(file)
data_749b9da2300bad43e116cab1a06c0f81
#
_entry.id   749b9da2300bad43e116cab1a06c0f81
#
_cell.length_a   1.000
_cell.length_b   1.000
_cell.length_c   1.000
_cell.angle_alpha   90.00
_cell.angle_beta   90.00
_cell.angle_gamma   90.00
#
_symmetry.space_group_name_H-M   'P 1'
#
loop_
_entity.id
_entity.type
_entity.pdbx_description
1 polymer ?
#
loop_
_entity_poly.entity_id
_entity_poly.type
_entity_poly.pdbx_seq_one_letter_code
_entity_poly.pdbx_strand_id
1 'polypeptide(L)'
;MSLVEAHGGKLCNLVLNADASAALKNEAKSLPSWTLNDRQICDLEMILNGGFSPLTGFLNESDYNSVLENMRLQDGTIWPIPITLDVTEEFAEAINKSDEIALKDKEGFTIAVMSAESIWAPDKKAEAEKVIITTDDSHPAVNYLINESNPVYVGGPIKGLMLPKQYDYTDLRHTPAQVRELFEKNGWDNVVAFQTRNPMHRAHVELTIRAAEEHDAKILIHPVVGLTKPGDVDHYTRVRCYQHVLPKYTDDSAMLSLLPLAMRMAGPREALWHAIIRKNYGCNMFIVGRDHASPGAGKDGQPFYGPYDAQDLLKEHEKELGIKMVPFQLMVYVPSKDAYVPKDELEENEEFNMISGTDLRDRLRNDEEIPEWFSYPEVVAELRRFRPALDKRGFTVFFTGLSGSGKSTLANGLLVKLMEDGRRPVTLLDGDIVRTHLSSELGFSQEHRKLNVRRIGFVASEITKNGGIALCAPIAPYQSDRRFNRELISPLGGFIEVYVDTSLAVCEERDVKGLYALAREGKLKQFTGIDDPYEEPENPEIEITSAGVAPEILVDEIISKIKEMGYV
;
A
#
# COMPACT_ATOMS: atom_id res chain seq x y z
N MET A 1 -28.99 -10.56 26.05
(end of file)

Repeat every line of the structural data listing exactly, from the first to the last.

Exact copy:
data_749b9da2300bad43e116cab1a06c0f81
#
_entry.id   749b9da2300bad43e116cab1a06c0f81
#
_cell.length_a   1.000
_cell.length_b   1.000
_cell.length_c   1.000
_cell.angle_alpha   90.00
_cell.angle_beta   90.00
_cell.angle_gamma   90.00
#
_symmetry.space_group_name_H-M   'P 1'
#
loop_
_entity.id
_entity.type
_entity.pdbx_description
1 polymer ?
#
loop_
_entity_poly.entity_id
_entity_poly.type
_entity_poly.pdbx_seq_one_letter_code
_entity_poly.pdbx_strand_id
1 'polypeptide(L)'
;MSLVEAHGGKLCNLVLNADASAALKNEAKSLPSWTLNDRQICDLEMILNGGFSPLTGFLNESDYNSVLENMRLQDGTIWPIPITLDVTEEFAEAINKSDEIALKDKEGFTIAVMSAESIWAPDKKAEAEKVIITTDDSHPAVNYLINESNPVYVGGPIKGLMLPKQYDYTDLRHTPAQVRELFEKNGWDNVVAFQTRNPMHRAHVELTIRAAEEHDAKILIHPVVGLTKPGDVDHYTRVRCYQHVLPKYTDDSAMLSLLPLAMRMAGPREALWHAIIRKNYGCNMFIVGRDHASPGAGKDGQPFYGPYDAQDLLKEHEKELGIKMVPFQLMVYVPSKDAYVPKDELEENEEFNMISGTDLRDRLRNDEEIPEWFSYPEVVAELRRFRPALDKRGFTVFFTGLSGSGKSTLANGLLVKLMEDGRRPVTLLDGDIVRTHLSSELGFSQEHRKLNVRRIGFVASEITKNGGIALCAPIAPYQSDRRFNRELISPLGGFIEVYVDTSLAVCEERDVKGLYALAREGKLKQFTGIDDPYEEPENPEIEITSAGVAPEILVDEIISKIKEMGYV
;
A
#
# COMPACT_ATOMS: atom_id res chain seq x y z
N MET A 1 -28.99 -10.56 26.05